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40 Years Ago This Month:


Bob Seger & the Silver Bullet Band – Against the Wind

Seger’s fifth album is a winner, with plenty of hits although it may not have any of his biggest songs.  The acoustic guitar that kicks off “You’ll Accompany Me” is instantly recognizable, and I am a sucker for this song.  One of his finest compositions, bar none.  While it may not sound very woke in 2020 to tell a woman that she someday will be with you, this song has an innocence to it that allows it to age just fine.  The man is in love, and he is professing it from the perspective that if that doesn’t happen, he doesn’t have any other plan.  As with most of his best songs, the piano is a perfect partner without stealing the show.

The title track which is another one of his ten best songs and an absolute highlight here: “I’m older now, but still running against the wind”.  Older and wiser, with more to lose, he still feels like he is fighting a drifter’s battle.  “Her Strut” isn’t anywhere near his finest songwriting, but that riff is truly something and is the reason this is a fan fave.  This song instantly places you in a late 70s seedy juke joint or gentlemen’s club.

“No Man’s Land” is a perfect guitar ballad and is everything that Seger is at his best, while “Long Twin Silver Line” truly rocks.  Speaking of which, when Bob asks “who wants to go to Fire Lake?”, well, I sure do.  The immense power and joy that comes from peace and understanding with your lover after a rough patch is all over “Shinin’ Brightly”, which is a beautiful album closer.  This may not be his best album, but it is right up there and a classic for sure.

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50 Years Ago This Month:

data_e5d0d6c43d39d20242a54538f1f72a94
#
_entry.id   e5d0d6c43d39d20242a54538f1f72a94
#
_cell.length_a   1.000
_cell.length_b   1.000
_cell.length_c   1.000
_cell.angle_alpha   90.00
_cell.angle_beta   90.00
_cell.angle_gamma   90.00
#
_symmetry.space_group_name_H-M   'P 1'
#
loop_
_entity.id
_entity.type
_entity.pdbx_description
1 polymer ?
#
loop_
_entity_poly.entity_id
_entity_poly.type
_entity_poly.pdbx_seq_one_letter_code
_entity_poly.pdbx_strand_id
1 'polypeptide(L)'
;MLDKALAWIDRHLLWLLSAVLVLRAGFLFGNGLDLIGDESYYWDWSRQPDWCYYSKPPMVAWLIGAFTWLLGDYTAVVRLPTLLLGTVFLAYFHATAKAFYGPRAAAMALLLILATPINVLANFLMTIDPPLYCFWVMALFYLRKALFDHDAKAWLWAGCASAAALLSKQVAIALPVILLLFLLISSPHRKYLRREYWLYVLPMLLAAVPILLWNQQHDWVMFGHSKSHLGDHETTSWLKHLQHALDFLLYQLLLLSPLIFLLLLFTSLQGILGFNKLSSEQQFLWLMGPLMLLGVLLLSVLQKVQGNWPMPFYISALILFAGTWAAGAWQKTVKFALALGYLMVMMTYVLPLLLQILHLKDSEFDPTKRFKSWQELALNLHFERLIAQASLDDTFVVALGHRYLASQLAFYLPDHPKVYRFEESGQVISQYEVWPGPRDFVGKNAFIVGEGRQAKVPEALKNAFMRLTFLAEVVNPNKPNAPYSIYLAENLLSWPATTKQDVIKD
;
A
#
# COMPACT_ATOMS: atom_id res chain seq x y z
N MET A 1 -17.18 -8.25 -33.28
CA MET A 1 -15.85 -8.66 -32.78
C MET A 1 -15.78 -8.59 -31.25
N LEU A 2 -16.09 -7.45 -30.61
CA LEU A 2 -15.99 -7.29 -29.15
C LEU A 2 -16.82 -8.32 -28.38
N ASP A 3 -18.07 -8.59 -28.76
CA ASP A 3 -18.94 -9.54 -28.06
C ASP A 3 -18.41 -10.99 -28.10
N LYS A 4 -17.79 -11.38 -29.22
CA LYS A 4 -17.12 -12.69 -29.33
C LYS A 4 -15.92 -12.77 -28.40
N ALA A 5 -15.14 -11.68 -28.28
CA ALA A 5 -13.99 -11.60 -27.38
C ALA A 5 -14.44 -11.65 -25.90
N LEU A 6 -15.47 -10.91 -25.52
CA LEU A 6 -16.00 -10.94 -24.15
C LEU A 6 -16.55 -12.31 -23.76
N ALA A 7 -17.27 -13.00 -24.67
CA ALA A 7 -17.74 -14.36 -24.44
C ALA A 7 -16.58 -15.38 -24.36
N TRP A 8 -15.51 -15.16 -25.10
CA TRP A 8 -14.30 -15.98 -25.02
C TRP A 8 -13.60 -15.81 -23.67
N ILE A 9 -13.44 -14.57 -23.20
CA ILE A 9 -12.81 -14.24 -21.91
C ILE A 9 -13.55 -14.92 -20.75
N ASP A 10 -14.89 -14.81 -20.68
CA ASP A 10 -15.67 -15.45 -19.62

Black Sabbath – Black Sabbath

As I write this, Ozzy just released his first solo record in a decade (and it ain’t bad), which makes it even more difficult to believe the debut from his former band fell from the sky fifty years ago.  Down-tuned guitar riffs and proggy arrangements rule the day here, and this is truly the beginning of what we call heavy metal.  These five songs (two of which are actually multi-song suites) take you on a glorious 40-minute journey thanks to Tony Iommi and The Ozzman himself.

I find it fitting that the recording starts with the sound of a torrential downpour and a distant ringing bell before the riffage begins.  Yes, that striking and jarring bell effect was done long before AC/DC or Metallica famously employed it, and Sabbath don’t get enough credit for how badass and ominous it is.  Illusions of a murky figure in black standing before Ozzy as he screams “Oh, no!” and the guitar and drum onslaught intensifies.  This is the very epitome of the type of music these guys created, and it is so fucking good.  Those three notes on the verses are just perfectly creepy and metal.

“The Wizard” is a bit more complex, with great interplay between harmonica and Tony’s guitar riff- basically the exact type of music I adore from this era.  “Wasp/ Behind the Wall of Sleep/ Bassically/ N.I.B.” is a killer four-song suite, and includes what is basically (see what I did there) a glorified bass solo.  The last number of this suite is classic Sabbath tucked away at the end.

I dig the jazzy, drum heavy intro of “Wicked World”, and on the 14-minute opus closer, some mellowed out acoustic vibes start things off before kicking into that vintage Sabbath sound.  The guitar solo at the 10:00 mark is glorious, and really beyond words.  Rawk, folks!